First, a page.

- Partition Table Doctor - $80 to $300 - www.ptdd.com
- This software has proven handy for me when dealing with a PC with a corrupt
partition table or one that you're trying to rescue from a Symantec product
(most likely, Norton GoBack). The free version can tell you what it will
fix and then you pay for it (and bill it back to the client - of course,
get approval first). See Also: BootMaster Partition Recovery immediately
- BootMaster Partition Recovery
- $30 to $80 - bootmaster.filerecovery.biz
- A less expensive competitor to Partition Table Doctor above, BootMaster
Partition Recovery runs off a boot disk whereas Partition Table Doctor
is a Windows program that can be run from BartPE-based boot CDs.
- ISO Buster - $50 - www.isobuster.com
- Helps you recover data from scratched and damaged CDs and DVDs, including
media that may have failed to burn properly when it was originally recorded.
- PC Inspector File Recovery - FREE - www.pcinspector.de
- Free undelete utility for attempting to recover otherwise permanently
deleted files on a Windows NTFS drive. (Should also work on FAT drives).
- OnTrack EasyRecovery - $90 to $1500 - www.ontrack.com
- File recovery software from a well known data recovery company. I don't
have a license for their software, though it too is on my wish list.
- WinHex - $100 (Professional License) - www.winhex.com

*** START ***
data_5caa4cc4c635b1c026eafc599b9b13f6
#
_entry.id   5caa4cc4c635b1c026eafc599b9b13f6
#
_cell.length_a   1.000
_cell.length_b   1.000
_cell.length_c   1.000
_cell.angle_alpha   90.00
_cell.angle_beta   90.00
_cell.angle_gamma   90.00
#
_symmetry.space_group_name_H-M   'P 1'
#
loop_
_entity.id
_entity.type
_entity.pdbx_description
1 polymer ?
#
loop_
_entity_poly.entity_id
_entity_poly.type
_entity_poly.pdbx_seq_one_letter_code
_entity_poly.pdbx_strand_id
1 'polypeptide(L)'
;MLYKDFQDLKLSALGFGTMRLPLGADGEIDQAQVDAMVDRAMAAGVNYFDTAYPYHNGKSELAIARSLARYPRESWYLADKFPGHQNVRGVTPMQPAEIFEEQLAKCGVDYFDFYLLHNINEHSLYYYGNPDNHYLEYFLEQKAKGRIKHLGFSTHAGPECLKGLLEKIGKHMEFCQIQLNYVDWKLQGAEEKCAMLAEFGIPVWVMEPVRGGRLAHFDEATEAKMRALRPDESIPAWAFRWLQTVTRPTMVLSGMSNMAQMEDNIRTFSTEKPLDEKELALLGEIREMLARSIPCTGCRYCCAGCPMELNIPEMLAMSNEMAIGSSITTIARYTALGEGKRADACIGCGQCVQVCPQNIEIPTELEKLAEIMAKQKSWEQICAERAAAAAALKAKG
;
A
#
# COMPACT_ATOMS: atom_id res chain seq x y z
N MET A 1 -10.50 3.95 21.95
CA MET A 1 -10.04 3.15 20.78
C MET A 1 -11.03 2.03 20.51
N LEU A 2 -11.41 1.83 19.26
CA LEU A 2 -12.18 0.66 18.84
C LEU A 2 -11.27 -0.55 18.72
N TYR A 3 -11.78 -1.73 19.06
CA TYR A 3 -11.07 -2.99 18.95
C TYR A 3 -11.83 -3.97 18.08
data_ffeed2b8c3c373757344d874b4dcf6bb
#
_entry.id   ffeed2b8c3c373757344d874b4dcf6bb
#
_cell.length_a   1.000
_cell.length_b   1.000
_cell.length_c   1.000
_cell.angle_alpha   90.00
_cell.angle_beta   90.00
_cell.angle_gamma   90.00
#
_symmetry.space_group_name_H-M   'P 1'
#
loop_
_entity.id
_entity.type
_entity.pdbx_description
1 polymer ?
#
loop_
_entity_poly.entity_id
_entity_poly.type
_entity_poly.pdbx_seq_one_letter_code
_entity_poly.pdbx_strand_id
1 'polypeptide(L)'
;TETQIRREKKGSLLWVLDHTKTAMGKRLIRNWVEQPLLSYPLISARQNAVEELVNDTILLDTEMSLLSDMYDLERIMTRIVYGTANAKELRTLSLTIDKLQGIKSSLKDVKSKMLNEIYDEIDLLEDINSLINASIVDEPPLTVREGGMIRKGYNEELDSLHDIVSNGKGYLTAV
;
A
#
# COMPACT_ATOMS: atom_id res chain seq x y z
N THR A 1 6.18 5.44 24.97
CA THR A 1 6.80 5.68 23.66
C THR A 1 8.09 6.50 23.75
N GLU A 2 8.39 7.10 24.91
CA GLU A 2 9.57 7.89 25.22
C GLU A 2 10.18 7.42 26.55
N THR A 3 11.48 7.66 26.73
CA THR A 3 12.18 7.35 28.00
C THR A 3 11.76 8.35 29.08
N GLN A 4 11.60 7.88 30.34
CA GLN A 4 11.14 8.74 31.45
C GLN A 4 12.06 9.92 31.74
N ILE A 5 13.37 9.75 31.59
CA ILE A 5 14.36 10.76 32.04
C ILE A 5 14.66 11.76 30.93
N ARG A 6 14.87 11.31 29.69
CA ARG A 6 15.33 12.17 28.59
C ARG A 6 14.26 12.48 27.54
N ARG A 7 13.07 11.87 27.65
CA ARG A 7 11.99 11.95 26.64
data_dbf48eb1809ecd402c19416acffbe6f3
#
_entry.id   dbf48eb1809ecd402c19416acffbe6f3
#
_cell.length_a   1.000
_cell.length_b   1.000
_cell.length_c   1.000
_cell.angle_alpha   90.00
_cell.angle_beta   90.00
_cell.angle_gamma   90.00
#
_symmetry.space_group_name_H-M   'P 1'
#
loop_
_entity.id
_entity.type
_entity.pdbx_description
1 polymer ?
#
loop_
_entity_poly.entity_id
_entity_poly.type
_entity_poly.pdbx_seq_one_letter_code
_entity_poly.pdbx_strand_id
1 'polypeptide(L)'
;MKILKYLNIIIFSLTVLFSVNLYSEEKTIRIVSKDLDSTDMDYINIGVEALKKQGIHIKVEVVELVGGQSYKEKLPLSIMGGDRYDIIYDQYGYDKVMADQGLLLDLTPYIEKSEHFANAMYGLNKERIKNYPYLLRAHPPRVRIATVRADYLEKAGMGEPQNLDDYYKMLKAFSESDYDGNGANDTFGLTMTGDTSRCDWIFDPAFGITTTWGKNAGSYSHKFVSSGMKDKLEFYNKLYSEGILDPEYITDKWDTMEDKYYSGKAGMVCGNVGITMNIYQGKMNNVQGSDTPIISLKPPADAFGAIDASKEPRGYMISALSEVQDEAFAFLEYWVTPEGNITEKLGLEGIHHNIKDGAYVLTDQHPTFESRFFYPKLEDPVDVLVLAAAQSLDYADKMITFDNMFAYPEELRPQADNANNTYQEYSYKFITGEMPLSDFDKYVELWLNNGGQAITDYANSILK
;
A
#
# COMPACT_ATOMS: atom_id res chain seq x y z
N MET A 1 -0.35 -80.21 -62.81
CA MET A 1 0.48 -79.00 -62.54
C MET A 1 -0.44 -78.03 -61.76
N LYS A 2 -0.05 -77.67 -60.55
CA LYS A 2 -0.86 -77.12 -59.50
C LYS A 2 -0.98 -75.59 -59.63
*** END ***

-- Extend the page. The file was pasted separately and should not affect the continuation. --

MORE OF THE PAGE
- Byte level (hexadecimal) disk editor. I've primarily used this to inspect
partition types, though recently it came in very handy when I needed to
edit a file and change network paths because the file's app wouldn't load
to let me change them.
- RAID Reconstructor - $100 - www.runtime.org
- "Recover data from a broken RAID Level 5 or RAID Level 0 Array.
Even if you do not know the RAID parameters, such as drive order and block
size, RAID Reconstructor will analyze your drives and determine the correct
values. You will then be able to create a copy of the reconstructed RAID
in an image file or on a physical drive." --From product description
on web site.
- GetDataBack - $70 to $150 - www.runtime.org
- Recover files when the data is no longer accessible due to formatting,
fdisk, virus attack, power, or software failure. Get everything back even
when the drive's partition table, boot record, Master File Table or root
directory is lost or corrupt. There are two versions of this, one for FAT
and one for NTFS. Today, it's more important to get the NTFS version, but
both would be desirable in your toolkit.
- Password Reset Resources - Usually FREE - There are a variety available.
Some are OS specific. Here's a brief list of tools you can use:
It's always a good idea to create a test network and try these once or twice
first so you can use them quickly and effectively on a client's system.
- Acronis True Image - $80 to $1000 - www.acronis.com
- Allows you to create disk images of systems. Could be used frequently
to backup a system prior to erasing it for reinstallation in the case of
a malware infection. Or could be used to image an existing system onto a
larger hard drive.
- R-Studio Tools - $30 to $1000 each - www.r-tt.com
- A series of utilities for data recovery in a variety of areas, including